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Historical Markers Information
Burnet County

Source: Vertical File, Herman Brown Free Library

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SHADY GROVE COMMUNITY - LOCATION: County Road off RR 1174, 5 miles N. of Bertram.

In the 1850s and 60s families settled on this farm and ranch land along the Middle Gabriel River. The Old Austin-Lampasas and Burnet-Belton Roads intersected here. Six acres deeded by Alexander M. Barton in 1877 later became the site of a schoolhouse, church, and cemetery. At first the community was called "Russell Gabriel." The Cumberland Presbyterian Church organized and met in the school building in 1878. Soon the name changed to "Grove" because the schoolhouse was located in a grove of live oak trees.

The settlement boasted a cotton gin and corn mill, a general store and blacksmith shop, a doctor and a Masonic Lodge. In 1882, the Presbyterian, Methodist and Baptist Congregations built a Union Arbor for camp meetings and revivals. For a few months in 1902 there was a post office. Since there was another Shady Grove in Texas, the name "Tamega" was used. A general store by that name operated here for 50 years.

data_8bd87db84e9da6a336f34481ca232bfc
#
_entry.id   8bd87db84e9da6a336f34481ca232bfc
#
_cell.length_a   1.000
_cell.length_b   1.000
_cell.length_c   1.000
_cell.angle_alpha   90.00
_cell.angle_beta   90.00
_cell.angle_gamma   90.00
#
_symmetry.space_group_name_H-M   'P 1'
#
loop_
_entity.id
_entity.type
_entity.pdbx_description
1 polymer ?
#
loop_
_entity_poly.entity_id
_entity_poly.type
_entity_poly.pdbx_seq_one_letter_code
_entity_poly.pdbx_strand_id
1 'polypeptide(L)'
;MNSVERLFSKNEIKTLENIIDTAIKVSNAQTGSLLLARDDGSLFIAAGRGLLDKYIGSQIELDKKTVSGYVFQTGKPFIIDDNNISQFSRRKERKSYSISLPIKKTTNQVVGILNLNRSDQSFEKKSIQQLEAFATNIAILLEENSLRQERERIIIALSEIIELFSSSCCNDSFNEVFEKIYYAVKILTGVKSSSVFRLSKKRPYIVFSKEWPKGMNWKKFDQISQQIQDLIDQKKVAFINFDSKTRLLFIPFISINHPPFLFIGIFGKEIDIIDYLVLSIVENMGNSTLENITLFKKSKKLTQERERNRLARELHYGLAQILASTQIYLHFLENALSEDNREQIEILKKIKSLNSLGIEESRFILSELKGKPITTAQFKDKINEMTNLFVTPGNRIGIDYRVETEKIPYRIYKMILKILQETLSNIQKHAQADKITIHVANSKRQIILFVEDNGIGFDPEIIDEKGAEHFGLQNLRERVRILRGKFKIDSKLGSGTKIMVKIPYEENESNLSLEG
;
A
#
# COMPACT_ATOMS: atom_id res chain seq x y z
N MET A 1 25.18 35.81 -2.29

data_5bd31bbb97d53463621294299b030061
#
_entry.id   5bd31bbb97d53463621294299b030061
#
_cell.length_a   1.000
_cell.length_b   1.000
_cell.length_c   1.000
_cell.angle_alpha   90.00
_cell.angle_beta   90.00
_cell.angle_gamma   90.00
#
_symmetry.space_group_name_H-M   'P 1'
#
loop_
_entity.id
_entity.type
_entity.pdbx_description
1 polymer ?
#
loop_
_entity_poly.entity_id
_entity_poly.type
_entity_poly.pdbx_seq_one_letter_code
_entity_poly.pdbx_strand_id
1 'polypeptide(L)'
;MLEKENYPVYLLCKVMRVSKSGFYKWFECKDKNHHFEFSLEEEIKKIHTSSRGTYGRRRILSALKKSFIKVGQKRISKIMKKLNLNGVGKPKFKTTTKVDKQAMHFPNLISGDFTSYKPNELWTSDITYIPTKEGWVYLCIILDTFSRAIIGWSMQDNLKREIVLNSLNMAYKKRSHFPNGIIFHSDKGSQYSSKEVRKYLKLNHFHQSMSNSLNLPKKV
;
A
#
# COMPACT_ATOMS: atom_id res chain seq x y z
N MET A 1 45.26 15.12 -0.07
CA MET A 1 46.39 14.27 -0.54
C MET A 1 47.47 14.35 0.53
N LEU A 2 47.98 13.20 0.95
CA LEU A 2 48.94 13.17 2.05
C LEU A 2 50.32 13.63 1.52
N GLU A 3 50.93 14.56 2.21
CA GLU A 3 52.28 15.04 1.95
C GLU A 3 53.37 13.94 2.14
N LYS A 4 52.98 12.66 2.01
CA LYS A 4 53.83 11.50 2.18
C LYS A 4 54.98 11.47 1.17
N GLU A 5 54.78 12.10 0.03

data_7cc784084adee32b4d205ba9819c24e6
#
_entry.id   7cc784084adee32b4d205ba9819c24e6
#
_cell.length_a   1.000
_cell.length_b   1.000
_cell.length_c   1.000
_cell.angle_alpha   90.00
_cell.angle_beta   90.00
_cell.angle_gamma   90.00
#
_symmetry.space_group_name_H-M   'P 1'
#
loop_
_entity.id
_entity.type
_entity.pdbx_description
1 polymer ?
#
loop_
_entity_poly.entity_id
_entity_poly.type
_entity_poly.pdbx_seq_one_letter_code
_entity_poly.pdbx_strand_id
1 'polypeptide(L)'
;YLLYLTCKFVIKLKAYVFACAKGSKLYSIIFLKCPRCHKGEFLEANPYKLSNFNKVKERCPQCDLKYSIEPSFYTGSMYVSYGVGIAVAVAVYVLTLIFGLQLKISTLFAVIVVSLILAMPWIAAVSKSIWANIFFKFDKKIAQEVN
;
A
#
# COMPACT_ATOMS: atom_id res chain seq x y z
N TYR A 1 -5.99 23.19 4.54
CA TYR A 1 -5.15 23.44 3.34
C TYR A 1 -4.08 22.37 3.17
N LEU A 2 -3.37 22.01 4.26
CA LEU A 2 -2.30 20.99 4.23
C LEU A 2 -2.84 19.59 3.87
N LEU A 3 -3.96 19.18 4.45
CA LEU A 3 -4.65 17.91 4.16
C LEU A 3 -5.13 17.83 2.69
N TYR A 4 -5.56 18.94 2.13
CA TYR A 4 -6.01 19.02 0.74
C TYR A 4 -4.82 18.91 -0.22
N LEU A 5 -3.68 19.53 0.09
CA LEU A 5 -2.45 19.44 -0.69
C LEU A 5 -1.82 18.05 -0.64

The Presbyterian Fellowship erected this church structure first and then in 1905 built this tabernacle. The school consolidated with Bertram in 1942. When the Presbyterian congregation merged with Bertram in 1966, this property became a community center and homecoming site. (1979) [Photo]

 SMITH CEMETERY - LOCATION: 2 miles SW of Oakalla on FM 963, then 2 miles west on gravel road.

James Gibson Smith, a native of Tennessee, married Sarah A. James, a native of Arkansas, soon after settling in this part of Burnet County in 1850. Together they raised eight children and set aside this site as the family cemetery. Their granddaughter, Anita Fay Smith, who died of diptheria in 1901, was the first person buried here. A neighbor, Charles McLean (d. 1901) was the second person buried here, followed by James G. Smith (d. 1902). A cemetery association formed by Smith family descendants in 1981 maintains this site, which includes veterans of the Civil War and World War II. (1993)